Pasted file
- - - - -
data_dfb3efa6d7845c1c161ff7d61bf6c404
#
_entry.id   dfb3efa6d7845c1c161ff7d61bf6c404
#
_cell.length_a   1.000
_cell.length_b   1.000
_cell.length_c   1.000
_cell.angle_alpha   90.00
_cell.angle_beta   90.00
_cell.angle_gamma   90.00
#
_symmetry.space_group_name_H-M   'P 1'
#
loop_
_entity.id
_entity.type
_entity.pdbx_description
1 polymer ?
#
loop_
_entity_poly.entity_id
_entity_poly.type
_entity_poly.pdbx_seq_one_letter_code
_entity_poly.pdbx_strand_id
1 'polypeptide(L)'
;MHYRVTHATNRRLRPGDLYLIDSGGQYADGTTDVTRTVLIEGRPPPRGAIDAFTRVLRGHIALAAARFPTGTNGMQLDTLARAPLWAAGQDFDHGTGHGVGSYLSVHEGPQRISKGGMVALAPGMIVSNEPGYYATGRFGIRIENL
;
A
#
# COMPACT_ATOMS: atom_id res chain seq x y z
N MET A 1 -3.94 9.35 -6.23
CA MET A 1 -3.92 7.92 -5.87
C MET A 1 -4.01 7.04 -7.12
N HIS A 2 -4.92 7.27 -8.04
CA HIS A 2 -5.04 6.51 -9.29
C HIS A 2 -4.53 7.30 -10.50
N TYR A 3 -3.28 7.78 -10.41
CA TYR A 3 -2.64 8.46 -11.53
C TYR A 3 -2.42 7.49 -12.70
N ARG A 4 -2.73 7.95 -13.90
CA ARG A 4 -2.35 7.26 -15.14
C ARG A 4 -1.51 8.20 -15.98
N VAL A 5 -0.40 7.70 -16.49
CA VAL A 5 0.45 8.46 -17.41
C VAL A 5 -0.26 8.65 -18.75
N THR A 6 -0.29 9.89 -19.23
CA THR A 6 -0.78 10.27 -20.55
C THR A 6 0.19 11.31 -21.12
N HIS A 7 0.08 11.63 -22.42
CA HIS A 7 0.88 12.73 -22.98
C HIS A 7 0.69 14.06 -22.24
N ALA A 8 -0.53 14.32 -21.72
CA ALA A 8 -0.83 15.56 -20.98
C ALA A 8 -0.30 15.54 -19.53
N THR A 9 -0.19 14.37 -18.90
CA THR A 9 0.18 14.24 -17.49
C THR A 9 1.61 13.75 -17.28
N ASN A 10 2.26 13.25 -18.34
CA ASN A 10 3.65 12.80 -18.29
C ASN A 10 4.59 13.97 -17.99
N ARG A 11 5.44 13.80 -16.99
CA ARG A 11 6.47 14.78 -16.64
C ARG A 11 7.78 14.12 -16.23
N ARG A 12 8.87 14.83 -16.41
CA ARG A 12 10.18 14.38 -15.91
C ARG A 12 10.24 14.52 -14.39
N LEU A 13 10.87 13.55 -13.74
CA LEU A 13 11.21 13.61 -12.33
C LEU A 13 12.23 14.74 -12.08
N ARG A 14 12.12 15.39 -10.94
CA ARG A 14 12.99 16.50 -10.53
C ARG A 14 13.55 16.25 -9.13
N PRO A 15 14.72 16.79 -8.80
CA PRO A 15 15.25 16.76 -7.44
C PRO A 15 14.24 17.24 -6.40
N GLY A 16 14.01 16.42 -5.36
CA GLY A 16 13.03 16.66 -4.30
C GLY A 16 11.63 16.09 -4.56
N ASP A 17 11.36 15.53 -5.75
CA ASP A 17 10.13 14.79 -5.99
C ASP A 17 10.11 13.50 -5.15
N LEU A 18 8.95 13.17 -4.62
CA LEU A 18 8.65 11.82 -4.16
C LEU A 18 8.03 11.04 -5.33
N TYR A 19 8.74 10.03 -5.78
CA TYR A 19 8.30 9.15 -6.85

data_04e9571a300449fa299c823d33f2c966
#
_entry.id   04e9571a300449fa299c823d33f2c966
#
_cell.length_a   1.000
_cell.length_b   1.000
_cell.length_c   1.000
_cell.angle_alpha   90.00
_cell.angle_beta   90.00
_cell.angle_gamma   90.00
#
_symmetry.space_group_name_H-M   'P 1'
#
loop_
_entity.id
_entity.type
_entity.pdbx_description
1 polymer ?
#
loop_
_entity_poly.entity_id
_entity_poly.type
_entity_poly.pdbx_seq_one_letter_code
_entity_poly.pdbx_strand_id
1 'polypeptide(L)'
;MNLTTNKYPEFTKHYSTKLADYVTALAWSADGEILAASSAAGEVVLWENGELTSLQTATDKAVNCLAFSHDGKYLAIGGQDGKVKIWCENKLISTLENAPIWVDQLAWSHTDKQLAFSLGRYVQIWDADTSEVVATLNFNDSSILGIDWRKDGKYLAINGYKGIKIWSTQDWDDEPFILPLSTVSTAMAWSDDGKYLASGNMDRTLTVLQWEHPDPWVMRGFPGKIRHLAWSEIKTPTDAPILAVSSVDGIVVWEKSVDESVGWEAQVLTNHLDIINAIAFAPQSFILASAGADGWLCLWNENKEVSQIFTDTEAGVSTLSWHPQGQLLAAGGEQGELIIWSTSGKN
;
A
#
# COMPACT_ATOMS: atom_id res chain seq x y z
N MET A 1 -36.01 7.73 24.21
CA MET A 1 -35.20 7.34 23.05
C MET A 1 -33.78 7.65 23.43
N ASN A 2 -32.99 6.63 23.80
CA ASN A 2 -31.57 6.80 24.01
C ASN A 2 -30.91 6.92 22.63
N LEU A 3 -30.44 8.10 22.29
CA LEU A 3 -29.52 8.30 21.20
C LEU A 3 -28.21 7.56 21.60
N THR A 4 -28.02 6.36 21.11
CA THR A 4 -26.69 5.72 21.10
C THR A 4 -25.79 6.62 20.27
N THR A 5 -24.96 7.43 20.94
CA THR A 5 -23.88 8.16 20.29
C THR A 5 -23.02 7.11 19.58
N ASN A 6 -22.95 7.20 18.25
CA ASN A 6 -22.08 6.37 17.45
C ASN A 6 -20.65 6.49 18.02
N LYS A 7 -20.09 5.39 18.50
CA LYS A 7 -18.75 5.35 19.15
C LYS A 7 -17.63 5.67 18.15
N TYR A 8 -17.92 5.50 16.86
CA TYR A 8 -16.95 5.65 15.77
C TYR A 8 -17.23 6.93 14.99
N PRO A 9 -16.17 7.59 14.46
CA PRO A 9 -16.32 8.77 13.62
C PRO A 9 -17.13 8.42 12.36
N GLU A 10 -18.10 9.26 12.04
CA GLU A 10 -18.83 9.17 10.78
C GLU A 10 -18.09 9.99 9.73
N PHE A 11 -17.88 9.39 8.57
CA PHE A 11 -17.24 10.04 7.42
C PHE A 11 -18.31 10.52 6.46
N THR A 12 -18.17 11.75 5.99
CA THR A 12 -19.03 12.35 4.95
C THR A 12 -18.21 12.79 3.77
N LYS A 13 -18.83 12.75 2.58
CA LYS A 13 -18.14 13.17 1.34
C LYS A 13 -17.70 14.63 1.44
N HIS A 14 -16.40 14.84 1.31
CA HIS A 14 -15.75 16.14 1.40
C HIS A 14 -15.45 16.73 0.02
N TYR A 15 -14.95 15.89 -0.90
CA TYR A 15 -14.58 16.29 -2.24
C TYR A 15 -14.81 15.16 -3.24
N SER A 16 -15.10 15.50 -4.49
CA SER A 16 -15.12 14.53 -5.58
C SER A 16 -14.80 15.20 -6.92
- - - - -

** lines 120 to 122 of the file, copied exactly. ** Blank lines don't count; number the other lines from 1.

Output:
N ASN A 2 -32.99 6.63 23.80
CA ASN A 2 -31.57 6.80 24.01
C ASN A 2 -30.91 6.92 22.63